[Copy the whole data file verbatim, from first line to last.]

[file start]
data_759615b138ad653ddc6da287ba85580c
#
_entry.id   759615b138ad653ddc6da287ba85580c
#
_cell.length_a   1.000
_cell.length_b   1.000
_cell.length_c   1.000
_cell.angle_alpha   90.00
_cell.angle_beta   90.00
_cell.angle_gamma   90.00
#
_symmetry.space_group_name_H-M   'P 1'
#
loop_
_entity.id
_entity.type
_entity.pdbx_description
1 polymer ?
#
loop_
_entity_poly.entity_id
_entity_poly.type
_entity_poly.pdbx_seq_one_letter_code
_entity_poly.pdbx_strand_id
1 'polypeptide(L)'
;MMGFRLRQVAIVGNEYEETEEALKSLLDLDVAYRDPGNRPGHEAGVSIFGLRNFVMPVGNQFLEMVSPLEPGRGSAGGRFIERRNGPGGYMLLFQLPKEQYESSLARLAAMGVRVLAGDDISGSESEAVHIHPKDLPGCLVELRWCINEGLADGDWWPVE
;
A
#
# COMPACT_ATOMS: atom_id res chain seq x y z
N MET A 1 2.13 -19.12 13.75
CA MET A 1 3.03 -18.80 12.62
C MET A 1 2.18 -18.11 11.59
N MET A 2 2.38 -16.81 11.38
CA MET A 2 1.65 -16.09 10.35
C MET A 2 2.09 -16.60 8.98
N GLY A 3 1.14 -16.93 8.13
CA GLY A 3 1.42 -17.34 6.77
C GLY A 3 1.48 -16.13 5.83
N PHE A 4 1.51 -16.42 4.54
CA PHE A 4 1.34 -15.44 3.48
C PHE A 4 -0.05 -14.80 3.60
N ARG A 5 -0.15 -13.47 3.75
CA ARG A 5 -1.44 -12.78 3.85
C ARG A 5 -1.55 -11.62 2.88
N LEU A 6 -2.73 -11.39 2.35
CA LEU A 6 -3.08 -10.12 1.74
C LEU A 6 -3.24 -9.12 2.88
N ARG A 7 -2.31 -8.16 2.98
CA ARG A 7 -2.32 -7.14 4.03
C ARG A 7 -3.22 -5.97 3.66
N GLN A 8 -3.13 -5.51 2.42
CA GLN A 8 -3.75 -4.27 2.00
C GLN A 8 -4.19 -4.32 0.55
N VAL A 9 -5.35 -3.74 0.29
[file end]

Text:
data_759615b138ad653ddc6da287ba85580c
#
_entry.id   759615b138ad653ddc6da287ba85580c
#
_cell.length_a   1.000
_cell.length_b   1.000
_cell.length_c   1.000
_cell.angle_alpha   90.00
_cell.angle_beta   90.00
_cell.angle_gamma   90.00
#
_symmetry.space_group_name_H-M   'P 1'
#
loop_
_entity.id
_entity.type
_entity.pdbx_description
1 polymer ?
#
loop_
_entity_poly.entity_id
_entity_poly.type
_entity_poly.pdbx_seq_one_letter_code
_entity_poly.pdbx_strand_id
1 'polypeptide(L)'
;MMGFRLRQVAIVGNEYEETEEALKSLLDLDVAYRDPGNRPGHEAGVSIFGLRNFVMPVGNQFLEMVSPLEPGRGSAGGRFIERRNGPGGYMLLFQLPKEQYESSLARLAAMGVRVLAGDDISGSESEAVHIHPKDLPGCLVELRWCINEGLADGDWWPVE
;
A
#
# COMPACT_ATOMS: atom_id res chain seq x y z
N MET A 1 2.13 -19.12 13.75
CA MET A 1 3.03 -18.80 12.62
C MET A 1 2.18 -18.11 11.59
N MET A 2 2.38 -16.81 11.38
CA MET A 2 1.65 -16.09 10.35
C MET A 2 2.09 -16.60 8.98
N GLY A 3 1.14 -16.93 8.13
CA GLY A 3 1.42 -17.34 6.77
C GLY A 3 1.48 -16.13 5.83
N PHE A 4 1.51 -16.42 4.54
CA PHE A 4 1.34 -15.44 3.48
C PHE A 4 -0.05 -14.80 3.60
N ARG A 5 -0.15 -13.47 3.75
CA ARG A 5 -1.44 -12.78 3.85
C ARG A 5 -1.55 -11.62 2.88
N LEU A 6 -2.73 -11.39 2.35
CA LEU A 6 -3.08 -10.12 1.74
C LEU A 6 -3.24 -9.12 2.88
N ARG A 7 -2.31 -8.16 2.98
CA ARG A 7 -2.32 -7.14 4.03
C ARG A 7 -3.22 -5.97 3.66
N GLN A 8 -3.13 -5.51 2.42
CA GLN A 8 -3.75 -4.27 2.00
C GLN A 8 -4.19 -4.32 0.55
N VAL A 9 -5.35 -3.74 0.29